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Examine the representation of the main characters in 'Brief Encounter' what do you learn about social class and moral attitudes of this film?

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Examine the representation of the main characters in 'Brief Encounter' what do you learn about social class and moral attitudes of this film? Brief Encounter was produced in 1945, Carlton visual entertainment, and directed by David Lean, who also directed 'great expectations'. The film is a simple but realistically-honest, unsentimental, self-told social melodrama of the quiet desperation involved in an illicit, extra-marital love affair between two married, middle-class individuals over several weekly meetings. The screenplay was adapted and based on playwright Noel Coward's 1935 short one-act play 'Still Life'. This film gives an optimistic representation of the middle classes / upper classes. It gives a traditional idealised image of England in the 1940's. Laura, the main character is married, she is a housewife who stays at home looking after the children and the house. The husband is the head of the household and earns the families income. His character is a traditional husband, sitting in front of the fire smoking and reading the newspaper. ...read more.


They visit the cinema regularly, go into the countryside, and go shopping together and returns to the tearoom at the train station where Dr. Alec and Laura end their romantic meeting. The film contains a dual narrative of the working classes, a parallel to the plot between Laura and her romantic lover. The working classes is the sub-plot of the story, they have more freedom of society as they are not affected by the strict moral and behaviour codes that rule the actions of the upper class / middle class. The porter openly flirts with the manager of the tearoom by touching her inappropriately. The two social classes do not intermingle and the upper classes dominate the lower. The lower class try to live up to the upper class by putting on a proper English accent when around upper class people, however when we see them around their own social group their accent is like 'cockney' language. The reason for the representation of the social classes is because the film was financed by the upper class society and it can be used to show a contrast between them. ...read more.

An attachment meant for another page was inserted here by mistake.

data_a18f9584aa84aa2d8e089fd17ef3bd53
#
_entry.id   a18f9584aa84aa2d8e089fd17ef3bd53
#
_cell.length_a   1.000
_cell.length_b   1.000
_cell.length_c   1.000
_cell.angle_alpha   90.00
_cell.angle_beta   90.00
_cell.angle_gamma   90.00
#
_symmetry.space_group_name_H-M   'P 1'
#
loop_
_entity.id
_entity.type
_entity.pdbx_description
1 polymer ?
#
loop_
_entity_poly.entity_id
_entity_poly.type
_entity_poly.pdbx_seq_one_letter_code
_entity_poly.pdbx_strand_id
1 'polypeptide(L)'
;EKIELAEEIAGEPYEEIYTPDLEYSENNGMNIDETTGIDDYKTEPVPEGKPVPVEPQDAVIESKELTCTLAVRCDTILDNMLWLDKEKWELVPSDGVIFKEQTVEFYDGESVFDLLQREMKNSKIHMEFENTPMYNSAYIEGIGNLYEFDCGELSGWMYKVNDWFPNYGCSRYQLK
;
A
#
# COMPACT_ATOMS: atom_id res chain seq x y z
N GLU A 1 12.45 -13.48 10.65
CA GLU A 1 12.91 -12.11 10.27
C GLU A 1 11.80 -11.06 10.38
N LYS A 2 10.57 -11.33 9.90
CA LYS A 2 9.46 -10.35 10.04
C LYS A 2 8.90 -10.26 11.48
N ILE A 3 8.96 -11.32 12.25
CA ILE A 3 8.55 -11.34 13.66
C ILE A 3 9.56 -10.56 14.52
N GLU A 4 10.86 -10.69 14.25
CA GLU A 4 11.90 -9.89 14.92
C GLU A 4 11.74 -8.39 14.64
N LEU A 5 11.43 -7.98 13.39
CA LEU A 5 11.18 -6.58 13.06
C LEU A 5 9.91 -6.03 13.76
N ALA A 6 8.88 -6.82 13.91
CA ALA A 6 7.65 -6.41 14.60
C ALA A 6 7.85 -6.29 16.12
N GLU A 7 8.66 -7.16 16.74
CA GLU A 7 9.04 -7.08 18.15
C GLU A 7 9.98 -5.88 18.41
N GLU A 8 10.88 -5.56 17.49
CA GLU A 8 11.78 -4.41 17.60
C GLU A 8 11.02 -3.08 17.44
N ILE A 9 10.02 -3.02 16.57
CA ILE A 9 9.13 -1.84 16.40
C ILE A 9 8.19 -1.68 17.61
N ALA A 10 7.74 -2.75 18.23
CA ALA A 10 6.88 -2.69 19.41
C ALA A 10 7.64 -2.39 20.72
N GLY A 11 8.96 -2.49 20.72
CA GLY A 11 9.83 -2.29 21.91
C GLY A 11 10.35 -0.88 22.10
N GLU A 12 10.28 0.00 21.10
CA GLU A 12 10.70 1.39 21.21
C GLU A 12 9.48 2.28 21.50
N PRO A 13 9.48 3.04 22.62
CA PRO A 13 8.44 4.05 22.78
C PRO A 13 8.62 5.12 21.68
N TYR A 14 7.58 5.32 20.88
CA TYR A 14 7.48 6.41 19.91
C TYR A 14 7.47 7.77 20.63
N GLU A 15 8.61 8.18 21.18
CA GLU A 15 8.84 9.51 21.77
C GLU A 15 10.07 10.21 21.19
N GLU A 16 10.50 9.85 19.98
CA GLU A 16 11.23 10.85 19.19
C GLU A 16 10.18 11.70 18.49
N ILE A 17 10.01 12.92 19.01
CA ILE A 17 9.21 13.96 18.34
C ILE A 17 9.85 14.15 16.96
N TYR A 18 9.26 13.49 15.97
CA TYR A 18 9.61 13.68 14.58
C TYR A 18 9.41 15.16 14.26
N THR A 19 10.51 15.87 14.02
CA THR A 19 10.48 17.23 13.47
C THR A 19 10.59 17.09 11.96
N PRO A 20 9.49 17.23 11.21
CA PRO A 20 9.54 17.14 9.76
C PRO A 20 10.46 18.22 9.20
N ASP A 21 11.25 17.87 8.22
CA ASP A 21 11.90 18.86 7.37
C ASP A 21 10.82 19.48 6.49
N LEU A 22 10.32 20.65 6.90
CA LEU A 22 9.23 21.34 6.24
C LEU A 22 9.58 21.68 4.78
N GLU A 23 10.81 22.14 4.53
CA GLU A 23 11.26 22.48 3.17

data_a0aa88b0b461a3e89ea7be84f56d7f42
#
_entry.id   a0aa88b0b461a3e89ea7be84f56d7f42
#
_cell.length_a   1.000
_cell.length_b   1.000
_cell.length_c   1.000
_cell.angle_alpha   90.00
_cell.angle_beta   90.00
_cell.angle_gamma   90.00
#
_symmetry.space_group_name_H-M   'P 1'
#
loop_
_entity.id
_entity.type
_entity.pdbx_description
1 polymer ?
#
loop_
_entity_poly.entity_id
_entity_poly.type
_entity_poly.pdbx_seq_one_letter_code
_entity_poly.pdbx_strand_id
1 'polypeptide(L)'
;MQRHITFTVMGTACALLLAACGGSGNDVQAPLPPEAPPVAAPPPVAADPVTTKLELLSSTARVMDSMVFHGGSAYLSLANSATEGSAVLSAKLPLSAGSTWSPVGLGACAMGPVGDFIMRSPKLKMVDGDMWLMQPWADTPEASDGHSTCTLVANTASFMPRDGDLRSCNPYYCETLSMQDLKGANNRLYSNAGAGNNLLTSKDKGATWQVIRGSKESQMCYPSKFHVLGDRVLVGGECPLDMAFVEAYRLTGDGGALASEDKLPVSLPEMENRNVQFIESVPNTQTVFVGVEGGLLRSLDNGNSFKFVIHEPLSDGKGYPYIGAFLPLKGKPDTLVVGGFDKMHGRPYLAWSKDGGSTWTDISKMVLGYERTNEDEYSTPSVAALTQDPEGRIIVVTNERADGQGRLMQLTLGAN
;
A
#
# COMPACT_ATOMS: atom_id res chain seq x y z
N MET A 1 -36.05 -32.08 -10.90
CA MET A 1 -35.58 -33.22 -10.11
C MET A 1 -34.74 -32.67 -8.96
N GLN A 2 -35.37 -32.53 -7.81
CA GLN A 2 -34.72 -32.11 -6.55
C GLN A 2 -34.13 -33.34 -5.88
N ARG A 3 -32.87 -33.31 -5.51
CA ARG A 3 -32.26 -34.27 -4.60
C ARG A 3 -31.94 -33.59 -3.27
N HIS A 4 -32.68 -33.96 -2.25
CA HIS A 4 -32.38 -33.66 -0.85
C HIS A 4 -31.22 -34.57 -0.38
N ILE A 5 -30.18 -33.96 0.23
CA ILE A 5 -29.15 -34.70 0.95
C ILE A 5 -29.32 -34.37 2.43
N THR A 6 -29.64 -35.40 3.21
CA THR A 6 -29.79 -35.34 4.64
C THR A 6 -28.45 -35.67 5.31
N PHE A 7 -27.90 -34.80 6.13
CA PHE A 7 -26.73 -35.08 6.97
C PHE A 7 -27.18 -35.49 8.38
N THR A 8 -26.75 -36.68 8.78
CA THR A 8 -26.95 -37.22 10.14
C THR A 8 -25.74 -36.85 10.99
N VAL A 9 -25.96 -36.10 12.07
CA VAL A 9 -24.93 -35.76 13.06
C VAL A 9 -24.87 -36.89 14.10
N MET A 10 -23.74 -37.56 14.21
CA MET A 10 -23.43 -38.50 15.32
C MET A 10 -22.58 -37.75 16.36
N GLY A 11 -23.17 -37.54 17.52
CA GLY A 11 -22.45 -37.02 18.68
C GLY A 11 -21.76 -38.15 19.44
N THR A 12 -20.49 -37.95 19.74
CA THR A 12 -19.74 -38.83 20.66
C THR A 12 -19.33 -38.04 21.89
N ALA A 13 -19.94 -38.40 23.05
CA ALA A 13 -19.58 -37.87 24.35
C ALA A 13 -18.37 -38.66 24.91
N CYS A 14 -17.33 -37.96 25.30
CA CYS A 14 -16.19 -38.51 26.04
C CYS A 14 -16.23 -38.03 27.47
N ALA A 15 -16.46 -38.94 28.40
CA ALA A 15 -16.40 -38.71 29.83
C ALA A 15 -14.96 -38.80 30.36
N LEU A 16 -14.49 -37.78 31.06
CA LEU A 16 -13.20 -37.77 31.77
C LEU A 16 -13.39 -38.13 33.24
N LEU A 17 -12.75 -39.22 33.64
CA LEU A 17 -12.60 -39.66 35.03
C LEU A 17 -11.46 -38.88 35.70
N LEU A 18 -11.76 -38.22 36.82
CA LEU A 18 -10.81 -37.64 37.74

In fact, at one point, she is in the physical presence of her husband, imagining that she is telling him about her affair - but in reality, she is only speaking to herself. Throughout the film, she smoothly shifts from her role as a suburban housewife and mother, to a hopeful woman who is excitedly on the verge of romance, to a self-analytical, reflective individual who painfully looks back in hindsight on the entire affair and responds to her full array of emotions. They both struggle against their budding, radiating love, believing that it will not bring them the true happiness that they both seek. Out of a sense of duty to their families, to moral and social propriety, and to their own repressed upbringings, their troubled, agonized love causes them to guard their actions and to feel pained by the pressure building from the disruptions. However it is not all such a sad love story as at the end we see Laura and her husband Fred come close together in their relationship for the first time, which the audience like to see in the 1940's. ...read more.

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